“The MC-130J is different as we now have to integrate the computer, so we as pilots have to learn how to talk to the computer and have the computer do what we tell it to and get what we want out of it to build our situational awareness.”
The pilots flying the J model have converted from the P after attending the C-130J Transition Programme at Little Rock Air Force Base, Arkansas, lasting between four to six months, before moving to Kirtland Air Force Base, New Mexico, to do the MC-130J portion, for an additional four months of training.
The former MC-130P navigators convert to combat systems operator and also attend a course at Kirtland AFB.
Initial experience with the new aircraft is very good with a 99.5% launch rate being achieved.
CV-22B Osprey and 7th SOS
The 7th SOS received its first Ospreys on 23 June when both 11-0057 and 11-0058 arrived. A further two are due in September 2013, three more in February 2014 and the final three in August 2014.
It’s fair to say the Osprey has had a difficult introduction to service but the aircraft has some clear advantages over the other aircraft types with its ability to land vertically but also to cruise at 230 knots at high altitude – attributes that allowed it to rescue 32 personnel stranded in Afghanistan in an 800 nautical mile mission lasting four hours without the need to refuel. The CV-22B was also able to fly above 15,000 feet in a ‘hot and high’ climate to clear extremely bad weather.
The tiltrotor nature of the aircraft, blurring the definition between a helicopter and an aircraft, did present a unique problem to the MoD when dealing with the UK’s Low Fly System (UKLFS).
“There is a rotary-wing block and a fixed-wing block and we have an aircraft that transits the two, so it creates a different set of processes, procedures and deconflictions,” said Colonel Christopher Ireland, the 352nd Special Operations Group Commander.
He then went on to explain how, after being briefed on how the Osprey is operated and what it can and cannot do, the MoD came up with new procedures to allow the aircraft to operate safely in the UKLFS.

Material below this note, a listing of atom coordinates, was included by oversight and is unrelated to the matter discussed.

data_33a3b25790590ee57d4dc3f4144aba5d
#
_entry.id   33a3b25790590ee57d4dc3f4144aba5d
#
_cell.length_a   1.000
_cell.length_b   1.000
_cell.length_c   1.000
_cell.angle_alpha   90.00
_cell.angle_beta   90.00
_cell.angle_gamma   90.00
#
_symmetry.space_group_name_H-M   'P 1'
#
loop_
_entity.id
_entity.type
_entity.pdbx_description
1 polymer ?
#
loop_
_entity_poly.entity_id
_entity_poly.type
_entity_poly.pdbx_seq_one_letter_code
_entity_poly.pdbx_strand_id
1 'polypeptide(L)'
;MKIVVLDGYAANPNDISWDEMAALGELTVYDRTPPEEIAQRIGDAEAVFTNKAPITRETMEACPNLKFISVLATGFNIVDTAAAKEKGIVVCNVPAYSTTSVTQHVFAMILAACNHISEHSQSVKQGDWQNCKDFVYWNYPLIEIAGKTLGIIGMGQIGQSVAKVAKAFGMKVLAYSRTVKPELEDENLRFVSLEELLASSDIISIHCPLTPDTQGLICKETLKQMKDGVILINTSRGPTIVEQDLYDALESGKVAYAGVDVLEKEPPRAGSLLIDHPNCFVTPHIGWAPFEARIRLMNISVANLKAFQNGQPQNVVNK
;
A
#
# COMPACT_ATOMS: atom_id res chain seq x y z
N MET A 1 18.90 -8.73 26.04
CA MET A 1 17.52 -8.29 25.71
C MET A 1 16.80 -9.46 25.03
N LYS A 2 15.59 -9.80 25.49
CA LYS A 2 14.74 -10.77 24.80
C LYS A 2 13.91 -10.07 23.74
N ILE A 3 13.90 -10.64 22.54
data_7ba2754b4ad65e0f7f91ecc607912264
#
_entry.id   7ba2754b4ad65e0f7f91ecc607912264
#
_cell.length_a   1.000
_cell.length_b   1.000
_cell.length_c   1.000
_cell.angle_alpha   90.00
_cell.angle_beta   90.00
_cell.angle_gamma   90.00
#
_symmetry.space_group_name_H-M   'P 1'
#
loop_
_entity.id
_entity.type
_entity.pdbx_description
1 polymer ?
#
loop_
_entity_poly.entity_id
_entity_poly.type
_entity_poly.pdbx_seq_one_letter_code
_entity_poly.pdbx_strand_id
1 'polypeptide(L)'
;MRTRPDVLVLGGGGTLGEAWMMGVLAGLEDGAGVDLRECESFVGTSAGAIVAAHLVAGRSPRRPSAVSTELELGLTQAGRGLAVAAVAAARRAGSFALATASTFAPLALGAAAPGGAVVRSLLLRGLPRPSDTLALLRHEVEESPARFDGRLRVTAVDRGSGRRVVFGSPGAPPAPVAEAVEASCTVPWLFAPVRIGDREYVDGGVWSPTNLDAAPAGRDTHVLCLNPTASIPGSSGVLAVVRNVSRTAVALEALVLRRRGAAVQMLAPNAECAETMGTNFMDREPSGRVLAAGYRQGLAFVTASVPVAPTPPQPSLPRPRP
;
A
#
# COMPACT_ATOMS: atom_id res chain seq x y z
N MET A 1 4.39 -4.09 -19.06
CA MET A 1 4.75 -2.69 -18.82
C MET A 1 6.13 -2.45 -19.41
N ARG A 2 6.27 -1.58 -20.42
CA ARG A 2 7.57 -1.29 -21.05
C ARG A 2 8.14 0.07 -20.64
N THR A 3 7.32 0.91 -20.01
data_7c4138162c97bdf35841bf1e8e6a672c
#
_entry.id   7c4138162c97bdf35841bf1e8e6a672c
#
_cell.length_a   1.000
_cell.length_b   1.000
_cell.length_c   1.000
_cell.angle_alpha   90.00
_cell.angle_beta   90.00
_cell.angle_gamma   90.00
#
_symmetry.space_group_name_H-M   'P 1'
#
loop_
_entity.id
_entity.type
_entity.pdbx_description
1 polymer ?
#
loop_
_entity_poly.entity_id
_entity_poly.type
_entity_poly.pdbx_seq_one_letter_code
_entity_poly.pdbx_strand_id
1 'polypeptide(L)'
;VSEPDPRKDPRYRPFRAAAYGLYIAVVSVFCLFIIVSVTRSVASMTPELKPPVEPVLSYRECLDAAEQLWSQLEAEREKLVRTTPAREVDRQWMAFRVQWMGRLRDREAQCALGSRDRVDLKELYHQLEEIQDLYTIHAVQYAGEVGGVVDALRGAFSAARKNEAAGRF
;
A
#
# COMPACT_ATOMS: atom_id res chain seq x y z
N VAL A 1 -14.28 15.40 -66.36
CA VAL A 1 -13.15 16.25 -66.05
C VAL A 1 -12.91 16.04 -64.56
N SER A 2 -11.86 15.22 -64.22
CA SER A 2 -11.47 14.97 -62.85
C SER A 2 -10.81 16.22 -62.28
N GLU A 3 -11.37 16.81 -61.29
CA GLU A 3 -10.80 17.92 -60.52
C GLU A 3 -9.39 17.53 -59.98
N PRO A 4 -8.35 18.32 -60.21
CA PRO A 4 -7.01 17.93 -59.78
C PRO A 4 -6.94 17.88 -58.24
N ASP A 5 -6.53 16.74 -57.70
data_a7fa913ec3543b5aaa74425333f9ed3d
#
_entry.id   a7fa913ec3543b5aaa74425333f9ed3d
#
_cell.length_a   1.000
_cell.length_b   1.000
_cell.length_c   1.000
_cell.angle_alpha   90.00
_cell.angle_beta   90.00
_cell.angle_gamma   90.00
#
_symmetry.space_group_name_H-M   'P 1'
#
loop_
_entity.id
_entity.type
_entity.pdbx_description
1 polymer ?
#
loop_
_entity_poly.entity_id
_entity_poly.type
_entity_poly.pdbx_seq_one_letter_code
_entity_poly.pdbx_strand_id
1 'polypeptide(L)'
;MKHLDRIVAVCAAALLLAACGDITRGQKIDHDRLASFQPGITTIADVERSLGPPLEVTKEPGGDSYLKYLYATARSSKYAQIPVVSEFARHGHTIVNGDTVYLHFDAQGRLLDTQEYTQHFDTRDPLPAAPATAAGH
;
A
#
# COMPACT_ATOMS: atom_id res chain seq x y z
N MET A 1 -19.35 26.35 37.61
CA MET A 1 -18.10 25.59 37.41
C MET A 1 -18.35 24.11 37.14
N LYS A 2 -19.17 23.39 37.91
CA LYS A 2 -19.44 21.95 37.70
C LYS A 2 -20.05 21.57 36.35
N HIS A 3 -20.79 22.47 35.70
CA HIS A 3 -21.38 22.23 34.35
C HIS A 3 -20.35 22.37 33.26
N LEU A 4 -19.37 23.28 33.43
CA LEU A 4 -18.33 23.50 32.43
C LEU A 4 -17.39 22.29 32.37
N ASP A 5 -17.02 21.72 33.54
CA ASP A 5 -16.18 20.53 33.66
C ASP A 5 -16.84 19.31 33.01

At present the Ospreys are training at Sculthorpe and in the STANTA range but the UKLFS in Wales, the Lake District and the Highlands will be used in the future, along with the Salisbury Plain Training Area (SPTA).
The crew for the Osprey consists of a pilot, co-pilot and two flight engineers. The two flight engineers fill very different roles, though, with one dealing with the mission, aircraft performance, time on target and radio navigation whilst the other focuses on threats to the aircraft and the cargo.
Flying the Osprey has required pilots like Captain Mark Hamilton, who is the flight lead for the 7th SOS and a former MH-53 pilot, to rethink how they fly when they first transition to the Osprey.
“The transition from a helicopter to an airplane was fairly unique as I was pretty much trained on a 90 knot mind-set, and all of a sudden you fly up to 230, 240, 250 [knots] on any given day. There is certainly a mind-set shift but the Air Force’s training programme that we follow, especially in AFSOC, is outstanding, so the training you get makes that transition easy.
“The Air Force’s assignment system and our leaders have done an excellent job of getting the right mix to fly this airplane. Some of the initial cadre were certainly former MH-53 pilots to take away that experience from assault platforms but since then, we still have those initial cadre guys, but we’re now getting former C-130 guys and former Talon pilots. That integration and synchronisation of those skill-sets creates a better product for our customers, our partner nations and ultimately delivers the best product.”
As both the 67th and 7th SOS train their air crews on these new aircraft and the number of aircraft increases, so does the impact to the local communities. With the limited number of aircraft at the moment more flying is being done in the day, but as the training goes on, both squadrons will swap to night flying to practise the skills they will be called upon to use in theatre.
The SOG is very aware of the need to engage with the general public about this and has already held one community event for the people of East Anglia to let them know what they are doing and why. Colonel David B. Cox, the Vice Commander of the 100th ARW that hosts the 352nd SOG, explains:
“We are going to have more flights, we are going to have additional noise complaints and the unique nature of this mission does have us flying at night, so we know that is going to happen a little more regularly.
“We appreciate the patience of the local populous.
“We do want them to let us have that feedback because we need to know when things are loud.”
Gordon Jones would like to thank the 100th ARW, the 352nd SOG, the 67th SOS, the 7th SOS and the SOG Public Affairs Office for their assistance.